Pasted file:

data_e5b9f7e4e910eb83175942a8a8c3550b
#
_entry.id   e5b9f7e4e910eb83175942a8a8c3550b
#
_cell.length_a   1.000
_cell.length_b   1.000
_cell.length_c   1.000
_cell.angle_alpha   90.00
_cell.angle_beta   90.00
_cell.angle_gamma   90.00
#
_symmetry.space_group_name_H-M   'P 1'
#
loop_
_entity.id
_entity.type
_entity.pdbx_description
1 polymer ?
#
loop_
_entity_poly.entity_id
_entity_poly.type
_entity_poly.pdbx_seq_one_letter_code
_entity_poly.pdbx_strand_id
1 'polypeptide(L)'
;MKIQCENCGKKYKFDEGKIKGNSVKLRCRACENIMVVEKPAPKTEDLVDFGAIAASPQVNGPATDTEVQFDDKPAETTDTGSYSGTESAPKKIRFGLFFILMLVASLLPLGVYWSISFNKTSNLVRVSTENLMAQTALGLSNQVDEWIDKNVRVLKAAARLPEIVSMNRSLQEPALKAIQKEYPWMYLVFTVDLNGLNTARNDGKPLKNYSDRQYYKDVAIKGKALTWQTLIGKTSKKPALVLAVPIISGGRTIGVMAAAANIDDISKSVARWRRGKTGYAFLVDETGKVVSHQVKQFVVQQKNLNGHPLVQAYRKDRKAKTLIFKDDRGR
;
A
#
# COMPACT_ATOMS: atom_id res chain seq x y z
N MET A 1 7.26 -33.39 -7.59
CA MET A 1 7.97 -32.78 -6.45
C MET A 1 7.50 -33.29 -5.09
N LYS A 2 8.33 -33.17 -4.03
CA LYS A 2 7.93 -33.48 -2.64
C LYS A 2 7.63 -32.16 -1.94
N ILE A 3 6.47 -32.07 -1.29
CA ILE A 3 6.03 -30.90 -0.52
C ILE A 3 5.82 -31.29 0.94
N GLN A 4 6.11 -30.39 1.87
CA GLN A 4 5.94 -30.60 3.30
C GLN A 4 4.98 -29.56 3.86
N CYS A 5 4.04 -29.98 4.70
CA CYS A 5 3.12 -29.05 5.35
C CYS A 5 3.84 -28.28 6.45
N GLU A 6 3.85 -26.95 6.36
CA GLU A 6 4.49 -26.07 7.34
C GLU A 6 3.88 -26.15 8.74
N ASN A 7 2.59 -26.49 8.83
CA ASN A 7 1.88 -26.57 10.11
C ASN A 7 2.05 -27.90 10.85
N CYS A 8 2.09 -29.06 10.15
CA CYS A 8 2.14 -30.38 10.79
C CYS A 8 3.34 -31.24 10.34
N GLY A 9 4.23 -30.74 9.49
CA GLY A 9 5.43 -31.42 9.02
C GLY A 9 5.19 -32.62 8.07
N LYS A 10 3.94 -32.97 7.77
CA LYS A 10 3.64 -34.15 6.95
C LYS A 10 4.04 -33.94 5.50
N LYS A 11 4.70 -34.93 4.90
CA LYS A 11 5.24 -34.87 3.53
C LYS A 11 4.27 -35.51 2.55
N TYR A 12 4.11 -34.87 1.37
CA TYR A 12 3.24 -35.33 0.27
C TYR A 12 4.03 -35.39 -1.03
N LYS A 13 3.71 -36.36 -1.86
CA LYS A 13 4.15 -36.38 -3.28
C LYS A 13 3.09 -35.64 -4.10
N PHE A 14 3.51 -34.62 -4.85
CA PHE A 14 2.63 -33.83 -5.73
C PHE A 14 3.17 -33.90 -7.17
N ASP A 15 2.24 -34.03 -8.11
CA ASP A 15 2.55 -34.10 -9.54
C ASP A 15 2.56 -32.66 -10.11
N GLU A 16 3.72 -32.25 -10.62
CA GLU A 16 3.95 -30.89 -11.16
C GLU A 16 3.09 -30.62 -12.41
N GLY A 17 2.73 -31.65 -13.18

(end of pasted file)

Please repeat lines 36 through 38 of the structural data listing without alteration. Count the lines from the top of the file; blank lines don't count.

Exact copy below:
C LYS A 2 7.63 -32.16 -1.94
N ILE A 3 6.47 -32.07 -1.29
CA ILE A 3 6.03 -30.90 -0.52